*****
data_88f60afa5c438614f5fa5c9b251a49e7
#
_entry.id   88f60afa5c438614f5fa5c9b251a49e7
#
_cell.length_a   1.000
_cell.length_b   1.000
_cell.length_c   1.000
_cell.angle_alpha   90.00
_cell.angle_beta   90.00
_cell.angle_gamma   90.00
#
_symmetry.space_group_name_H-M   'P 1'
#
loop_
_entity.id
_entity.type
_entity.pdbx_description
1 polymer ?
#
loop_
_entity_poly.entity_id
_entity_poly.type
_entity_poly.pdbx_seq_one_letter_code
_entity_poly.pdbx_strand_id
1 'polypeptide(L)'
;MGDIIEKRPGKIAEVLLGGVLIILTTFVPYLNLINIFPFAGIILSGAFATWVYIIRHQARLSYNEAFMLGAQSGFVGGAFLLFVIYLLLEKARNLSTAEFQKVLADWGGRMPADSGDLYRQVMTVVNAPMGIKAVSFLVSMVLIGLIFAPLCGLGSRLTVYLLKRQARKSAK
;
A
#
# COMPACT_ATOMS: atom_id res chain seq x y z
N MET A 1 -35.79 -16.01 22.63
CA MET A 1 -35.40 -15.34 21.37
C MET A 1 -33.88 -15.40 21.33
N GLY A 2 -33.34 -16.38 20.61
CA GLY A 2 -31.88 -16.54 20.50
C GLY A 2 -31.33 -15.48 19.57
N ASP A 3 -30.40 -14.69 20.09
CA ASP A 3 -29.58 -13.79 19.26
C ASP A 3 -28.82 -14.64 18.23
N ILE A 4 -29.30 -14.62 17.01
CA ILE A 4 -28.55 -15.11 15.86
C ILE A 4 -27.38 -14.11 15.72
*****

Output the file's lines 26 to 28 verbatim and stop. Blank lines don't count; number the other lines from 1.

;MGDIIEKRPGKIAEVLLGGVLIILTTFVPYLNLINIFPFAGIILSGAFATWVYIIRHQARLSYNEAFMLGAQSGFVGGAFLLFVIYLLLEKARNLSTAEFQKVLADWGGRMPADSGDLYRQVMTVVNAPMGIKAVSFLVSMVLIGLIFAPLCGLGSRLTVYLLKRQARKSAK
;
A